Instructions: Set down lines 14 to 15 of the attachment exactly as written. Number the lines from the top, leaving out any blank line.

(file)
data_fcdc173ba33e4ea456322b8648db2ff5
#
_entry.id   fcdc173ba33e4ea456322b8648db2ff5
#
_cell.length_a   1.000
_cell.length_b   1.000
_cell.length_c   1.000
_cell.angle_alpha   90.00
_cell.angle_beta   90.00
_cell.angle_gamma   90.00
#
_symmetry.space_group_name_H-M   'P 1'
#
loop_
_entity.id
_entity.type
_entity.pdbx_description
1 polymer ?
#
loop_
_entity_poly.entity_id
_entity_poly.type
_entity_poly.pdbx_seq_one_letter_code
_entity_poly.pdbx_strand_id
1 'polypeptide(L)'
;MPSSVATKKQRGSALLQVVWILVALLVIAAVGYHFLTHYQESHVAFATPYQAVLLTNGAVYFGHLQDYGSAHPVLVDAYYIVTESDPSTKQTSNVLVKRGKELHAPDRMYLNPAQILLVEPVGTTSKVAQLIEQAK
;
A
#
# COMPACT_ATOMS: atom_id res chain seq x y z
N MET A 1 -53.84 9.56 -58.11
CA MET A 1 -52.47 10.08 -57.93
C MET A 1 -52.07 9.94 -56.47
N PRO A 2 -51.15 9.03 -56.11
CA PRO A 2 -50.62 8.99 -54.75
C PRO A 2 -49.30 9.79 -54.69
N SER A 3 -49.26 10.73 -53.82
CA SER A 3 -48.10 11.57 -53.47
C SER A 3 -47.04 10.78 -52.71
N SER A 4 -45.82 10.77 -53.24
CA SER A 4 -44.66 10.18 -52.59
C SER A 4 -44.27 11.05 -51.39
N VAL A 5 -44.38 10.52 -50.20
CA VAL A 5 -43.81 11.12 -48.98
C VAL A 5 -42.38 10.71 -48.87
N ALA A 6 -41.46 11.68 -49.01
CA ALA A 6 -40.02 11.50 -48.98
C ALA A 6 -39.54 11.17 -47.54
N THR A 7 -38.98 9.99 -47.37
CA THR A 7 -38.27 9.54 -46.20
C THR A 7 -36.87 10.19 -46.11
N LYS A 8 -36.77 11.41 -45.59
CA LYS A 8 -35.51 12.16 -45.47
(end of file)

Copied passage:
loop_
_entity.id